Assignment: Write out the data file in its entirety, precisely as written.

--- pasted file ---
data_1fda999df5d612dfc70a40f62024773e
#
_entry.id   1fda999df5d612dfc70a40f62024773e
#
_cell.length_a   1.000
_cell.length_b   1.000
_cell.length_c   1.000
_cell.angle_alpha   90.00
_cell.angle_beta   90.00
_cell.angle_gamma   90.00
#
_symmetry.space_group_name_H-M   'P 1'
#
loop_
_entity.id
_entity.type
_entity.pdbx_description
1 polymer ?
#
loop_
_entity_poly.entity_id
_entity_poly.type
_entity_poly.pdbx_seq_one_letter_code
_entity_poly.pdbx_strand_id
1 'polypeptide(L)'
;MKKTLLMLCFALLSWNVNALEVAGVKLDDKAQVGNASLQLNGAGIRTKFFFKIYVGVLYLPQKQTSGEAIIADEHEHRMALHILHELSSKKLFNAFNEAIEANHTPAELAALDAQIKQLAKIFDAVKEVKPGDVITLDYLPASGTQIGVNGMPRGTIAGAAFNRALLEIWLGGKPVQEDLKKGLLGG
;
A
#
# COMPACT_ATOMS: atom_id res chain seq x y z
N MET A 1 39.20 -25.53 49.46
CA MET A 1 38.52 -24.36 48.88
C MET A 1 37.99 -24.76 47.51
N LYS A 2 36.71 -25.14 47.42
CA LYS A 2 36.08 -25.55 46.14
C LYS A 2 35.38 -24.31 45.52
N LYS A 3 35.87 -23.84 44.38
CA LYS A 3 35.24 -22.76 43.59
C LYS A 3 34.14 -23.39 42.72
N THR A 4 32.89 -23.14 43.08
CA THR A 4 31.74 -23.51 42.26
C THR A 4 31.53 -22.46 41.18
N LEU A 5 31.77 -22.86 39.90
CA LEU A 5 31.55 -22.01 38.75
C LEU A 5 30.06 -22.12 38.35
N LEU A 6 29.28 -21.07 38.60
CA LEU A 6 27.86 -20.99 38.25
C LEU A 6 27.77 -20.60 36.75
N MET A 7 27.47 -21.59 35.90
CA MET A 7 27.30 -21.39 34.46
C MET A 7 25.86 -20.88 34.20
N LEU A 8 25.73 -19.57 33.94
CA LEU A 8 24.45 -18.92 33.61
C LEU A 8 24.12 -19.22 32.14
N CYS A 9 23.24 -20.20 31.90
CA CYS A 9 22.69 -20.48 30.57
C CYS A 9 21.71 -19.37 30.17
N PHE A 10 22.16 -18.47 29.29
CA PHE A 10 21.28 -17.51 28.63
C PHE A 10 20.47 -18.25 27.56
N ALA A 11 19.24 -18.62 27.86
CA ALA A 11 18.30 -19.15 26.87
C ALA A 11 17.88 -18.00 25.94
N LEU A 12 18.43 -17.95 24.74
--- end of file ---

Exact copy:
data_1fda999df5d612dfc70a40f62024773e
#
_entry.id   1fda999df5d612dfc70a40f62024773e
#
_cell.length_a   1.000
_cell.length_b   1.000
_cell.length_c   1.000
_cell.angle_alpha   90.00
_cell.angle_beta   90.00
_cell.angle_gamma   90.00
#
_symmetry.space_group_name_H-M   'P 1'
#
loop_
_entity.id
_entity.type
_entity.pdbx_description
1 polymer ?
#
loop_
_entity_poly.entity_id
_entity_poly.type
_entity_poly.pdbx_seq_one_letter_code
_entity_poly.pdbx_strand_id
1 'polypeptide(L)'
;MKKTLLMLCFALLSWNVNALEVAGVKLDDKAQVGNASLQLNGAGIRTKFFFKIYVGVLYLPQKQTSGEAIIADEHEHRMALHILHELSSKKLFNAFNEAIEANHTPAELAALDAQIKQLAKIFDAVKEVKPGDVITLDYLPASGTQIGVNGMPRGTIAGAAFNRALLEIWLGGKPVQEDLKKGLLGG
;
A
#
# COMPACT_ATOMS: atom_id res chain seq x y z
N MET A 1 39.20 -25.53 49.46
CA MET A 1 38.52 -24.36 48.88
C MET A 1 37.99 -24.76 47.51
N LYS A 2 36.71 -25.14 47.42
CA LYS A 2 36.08 -25.55 46.14
C LYS A 2 35.38 -24.31 45.52
N LYS A 3 35.87 -23.84 44.38
CA LYS A 3 35.24 -22.76 43.59
C LYS A 3 34.14 -23.39 42.72
N THR A 4 32.89 -23.14 43.08
CA THR A 4 31.74 -23.51 42.26
C THR A 4 31.53 -22.46 41.18
N LEU A 5 31.77 -22.86 39.90
CA LEU A 5 31.55 -22.01 38.75
C LEU A 5 30.06 -22.12 38.35
N LEU A 6 29.28 -21.07 38.60
CA LEU A 6 27.86 -20.99 38.25
C LEU A 6 27.77 -20.60 36.75
N MET A 7 27.47 -21.59 35.90
CA MET A 7 27.30 -21.39 34.46
C MET A 7 25.86 -20.88 34.20
N LEU A 8 25.73 -19.57 33.94
CA LEU A 8 24.45 -18.92 33.61
C LEU A 8 24.12 -19.22 32.14
N CYS A 9 23.24 -20.20 31.90
CA CYS A 9 22.69 -20.48 30.57
C CYS A 9 21.71 -19.37 30.17
N PHE A 10 22.16 -18.47 29.29
CA PHE A 10 21.28 -17.51 28.63
C PHE A 10 20.47 -18.25 27.56
N ALA A 11 19.24 -18.62 27.86
CA ALA A 11 18.30 -19.15 26.87
C ALA A 11 17.88 -18.00 25.94
N LEU A 12 18.43 -17.95 24.74